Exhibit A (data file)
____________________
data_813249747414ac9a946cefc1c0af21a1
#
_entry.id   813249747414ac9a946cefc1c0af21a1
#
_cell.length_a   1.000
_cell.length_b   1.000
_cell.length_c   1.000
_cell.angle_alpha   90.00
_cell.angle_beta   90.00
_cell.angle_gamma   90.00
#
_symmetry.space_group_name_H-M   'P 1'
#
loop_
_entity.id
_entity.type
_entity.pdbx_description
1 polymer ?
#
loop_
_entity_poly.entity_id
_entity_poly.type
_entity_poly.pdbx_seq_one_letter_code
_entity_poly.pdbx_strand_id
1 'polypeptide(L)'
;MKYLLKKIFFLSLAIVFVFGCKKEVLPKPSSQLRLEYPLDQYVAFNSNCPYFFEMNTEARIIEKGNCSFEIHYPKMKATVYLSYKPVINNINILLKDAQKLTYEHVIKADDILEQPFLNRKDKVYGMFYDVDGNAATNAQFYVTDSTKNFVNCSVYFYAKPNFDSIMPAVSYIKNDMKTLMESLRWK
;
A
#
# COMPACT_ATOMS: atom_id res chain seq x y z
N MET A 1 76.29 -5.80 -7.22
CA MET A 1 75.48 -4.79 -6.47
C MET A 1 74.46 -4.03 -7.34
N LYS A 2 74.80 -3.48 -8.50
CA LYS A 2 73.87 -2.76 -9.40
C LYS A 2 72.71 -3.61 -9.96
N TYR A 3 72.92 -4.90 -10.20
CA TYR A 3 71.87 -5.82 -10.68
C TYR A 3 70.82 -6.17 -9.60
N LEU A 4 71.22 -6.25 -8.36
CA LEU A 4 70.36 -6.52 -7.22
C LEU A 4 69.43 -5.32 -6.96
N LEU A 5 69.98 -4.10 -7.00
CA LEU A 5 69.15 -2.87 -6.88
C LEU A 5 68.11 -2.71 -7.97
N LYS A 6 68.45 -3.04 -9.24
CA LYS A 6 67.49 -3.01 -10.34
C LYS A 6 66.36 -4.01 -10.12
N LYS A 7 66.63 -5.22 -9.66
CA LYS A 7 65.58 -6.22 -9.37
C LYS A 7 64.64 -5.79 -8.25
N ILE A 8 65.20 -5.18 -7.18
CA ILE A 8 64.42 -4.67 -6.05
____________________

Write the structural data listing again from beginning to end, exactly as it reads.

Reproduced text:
data_813249747414ac9a946cefc1c0af21a1
#
_entry.id   813249747414ac9a946cefc1c0af21a1
#
_cell.length_a   1.000
_cell.length_b   1.000
_cell.length_c   1.000
_cell.angle_alpha   90.00
_cell.angle_beta   90.00
_cell.angle_gamma   90.00
#
_symmetry.space_group_name_H-M   'P 1'
#
loop_
_entity.id
_entity.type
_entity.pdbx_description
1 polymer ?
#
loop_
_entity_poly.entity_id
_entity_poly.type
_entity_poly.pdbx_seq_one_letter_code
_entity_poly.pdbx_strand_id
1 'polypeptide(L)'
;MKYLLKKIFFLSLAIVFVFGCKKEVLPKPSSQLRLEYPLDQYVAFNSNCPYFFEMNTEARIIEKGNCSFEIHYPKMKATVYLSYKPVINNINILLKDAQKLTYEHVIKADDILEQPFLNRKDKVYGMFYDVDGNAATNAQFYVTDSTKNFVNCSVYFYAKPNFDSIMPAVSYIKNDMKTLMESLRWK
;
A
#
# COMPACT_ATOMS: atom_id res chain seq x y z
N MET A 1 76.29 -5.80 -7.22
CA MET A 1 75.48 -4.79 -6.47
C MET A 1 74.46 -4.03 -7.34
N LYS A 2 74.80 -3.48 -8.50
CA LYS A 2 73.87 -2.76 -9.40
C LYS A 2 72.71 -3.61 -9.96
N TYR A 3 72.92 -4.90 -10.20
CA TYR A 3 71.87 -5.82 -10.68
C TYR A 3 70.82 -6.17 -9.60
N LEU A 4 71.22 -6.25 -8.36
CA LEU A 4 70.36 -6.52 -7.22
C LEU A 4 69.43 -5.32 -6.96
N LEU A 5 69.98 -4.10 -7.00
CA LEU A 5 69.15 -2.87 -6.88
C LEU A 5 68.11 -2.71 -7.97
N LYS A 6 68.45 -3.04 -9.24
CA LYS A 6 67.49 -3.01 -10.34
C LYS A 6 66.36 -4.01 -10.12
N LYS A 7 66.63 -5.22 -9.66
CA LYS A 7 65.58 -6.22 -9.37
C LYS A 7 64.64 -5.79 -8.25
N ILE A 8 65.20 -5.18 -7.18
CA ILE A 8 64.42 -4.67 -6.05